Level 3 Communications is aware that cable operators like Comcast (NASDAQ: CMCSA) are making a move to advance into the larger business markets, but the service provider sees that the sector has a number of challenges it will have to overcome to be a viable threat.
Speaking at the Citi 2016 Internet, Media and Telecommunications Conference, Sunit Patel, executive vice president and CFO, said that while cable operators have gained market share with multisite regional businesses, these operators don't have as much experience in serving customers that span multiple markets.
"With the cable guys most of their success has been in more of the lower end of enterprises or generally enterprises that have single locations," Patel said. "I think they are moving towards enterprises that have multiple locations in the same city, which is entirely different than from serving customers that have lots of people in lots of locations in different geographies and I think that that's an organization and a cultural challenge that takes a number of years to figure out."
Given the limitations of the markets cable operates in, Patel added that cable operators also will have to go out and establish a series of external network to network interconnection agreements (E-NNIs) with not only fellow cable operators, but a host of CLECs and ILECs.
"The other thing to solve is in many cases that to serve a large customer that's in many geographies your cable network might not be there so you'll need to source access and have the purchasing power to go buy access so they have a lot of things to figure out," Patel said.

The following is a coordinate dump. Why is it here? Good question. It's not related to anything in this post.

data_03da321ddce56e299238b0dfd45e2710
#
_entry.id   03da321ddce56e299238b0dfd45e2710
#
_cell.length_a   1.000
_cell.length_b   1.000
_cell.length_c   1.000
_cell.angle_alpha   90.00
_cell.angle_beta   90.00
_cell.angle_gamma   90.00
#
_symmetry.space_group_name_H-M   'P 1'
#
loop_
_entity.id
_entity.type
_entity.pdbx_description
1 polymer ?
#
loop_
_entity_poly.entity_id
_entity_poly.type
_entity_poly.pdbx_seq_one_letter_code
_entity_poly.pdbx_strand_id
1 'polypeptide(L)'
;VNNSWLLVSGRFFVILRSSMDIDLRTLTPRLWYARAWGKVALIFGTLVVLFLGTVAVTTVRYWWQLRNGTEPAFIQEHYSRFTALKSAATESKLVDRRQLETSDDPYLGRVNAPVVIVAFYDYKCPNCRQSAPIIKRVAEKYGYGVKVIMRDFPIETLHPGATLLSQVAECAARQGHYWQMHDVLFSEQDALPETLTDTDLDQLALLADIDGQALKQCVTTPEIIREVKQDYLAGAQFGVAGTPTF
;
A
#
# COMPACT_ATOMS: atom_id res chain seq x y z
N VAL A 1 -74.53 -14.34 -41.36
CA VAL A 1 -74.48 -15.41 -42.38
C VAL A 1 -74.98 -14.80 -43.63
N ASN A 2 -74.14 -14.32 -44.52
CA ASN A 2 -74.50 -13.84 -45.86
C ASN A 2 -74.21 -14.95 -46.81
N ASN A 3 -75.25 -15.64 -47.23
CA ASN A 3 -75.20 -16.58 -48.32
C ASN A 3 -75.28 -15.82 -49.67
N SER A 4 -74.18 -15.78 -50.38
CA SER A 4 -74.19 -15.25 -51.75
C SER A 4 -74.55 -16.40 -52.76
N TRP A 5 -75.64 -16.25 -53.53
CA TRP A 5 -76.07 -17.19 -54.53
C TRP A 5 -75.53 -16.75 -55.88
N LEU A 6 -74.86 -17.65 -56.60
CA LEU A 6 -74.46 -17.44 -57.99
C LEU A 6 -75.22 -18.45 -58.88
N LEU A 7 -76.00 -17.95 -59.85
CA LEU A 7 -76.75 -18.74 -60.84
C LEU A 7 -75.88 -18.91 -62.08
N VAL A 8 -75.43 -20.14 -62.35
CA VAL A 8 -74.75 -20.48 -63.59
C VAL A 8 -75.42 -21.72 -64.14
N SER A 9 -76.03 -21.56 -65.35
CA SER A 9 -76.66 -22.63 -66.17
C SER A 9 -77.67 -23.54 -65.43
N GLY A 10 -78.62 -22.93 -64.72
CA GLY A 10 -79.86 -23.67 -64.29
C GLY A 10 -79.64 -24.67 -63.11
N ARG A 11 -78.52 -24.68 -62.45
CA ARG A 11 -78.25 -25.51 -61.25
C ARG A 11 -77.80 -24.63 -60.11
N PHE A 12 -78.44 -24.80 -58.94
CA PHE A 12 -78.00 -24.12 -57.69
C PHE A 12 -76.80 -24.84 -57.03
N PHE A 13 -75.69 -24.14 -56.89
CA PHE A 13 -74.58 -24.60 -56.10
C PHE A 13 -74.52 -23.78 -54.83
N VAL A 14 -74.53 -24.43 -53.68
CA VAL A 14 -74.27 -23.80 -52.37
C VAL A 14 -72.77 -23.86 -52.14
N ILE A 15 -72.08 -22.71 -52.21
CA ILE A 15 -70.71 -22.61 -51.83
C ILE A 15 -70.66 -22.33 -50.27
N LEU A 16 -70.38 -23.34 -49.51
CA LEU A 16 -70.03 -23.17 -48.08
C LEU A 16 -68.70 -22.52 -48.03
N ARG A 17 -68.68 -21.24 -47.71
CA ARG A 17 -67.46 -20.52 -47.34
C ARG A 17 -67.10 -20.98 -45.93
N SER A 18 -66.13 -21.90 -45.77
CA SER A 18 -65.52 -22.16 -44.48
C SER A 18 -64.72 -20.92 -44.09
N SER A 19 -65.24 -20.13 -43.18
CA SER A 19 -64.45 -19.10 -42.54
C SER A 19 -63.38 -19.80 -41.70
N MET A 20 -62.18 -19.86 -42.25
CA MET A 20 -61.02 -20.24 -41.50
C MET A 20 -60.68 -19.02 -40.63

Regardless of the challenges cable will have, Level 3 will face a number of larger cable competitors driven by a new wave of consolidation.
Charter Communications is leading what will be two of three of the largest acquisitions in the cable industry -- Time Warner Cable and Bright House Networks. Its acquisition of Time Warner Cable will give Charter access a wider array of on-net buildings and fiber facilities Meanwhile, Comcast announced a new division focused on serving satellite offices of large enterprises. It has also established E-NNI agreements with various cable MSOs and continues to expand its fiber network into new markets and win new customers like New Haven, Conn.'s College & Crown development.
But cable operators could also be an asset to Level 3.
Given the issues that Level 3 has in negotiating special access last mile circuits with large incumbent telcos like AT&T (NYSE: T) and Verizon (NYSE: VZ), Level 3 could potentially use cable's last mile facilities to extend services to their multisite business clients.
Such a relationship could make sense as cable operators already purchase long-haul and metro optical circuits to backhaul their own video and business traffic in various markets.
"We help them with infrastructure needs they have on the long-haul network," Patel said. "On the other hand, we can also provide them business for access services, and I think that's a relatively newer area for them."
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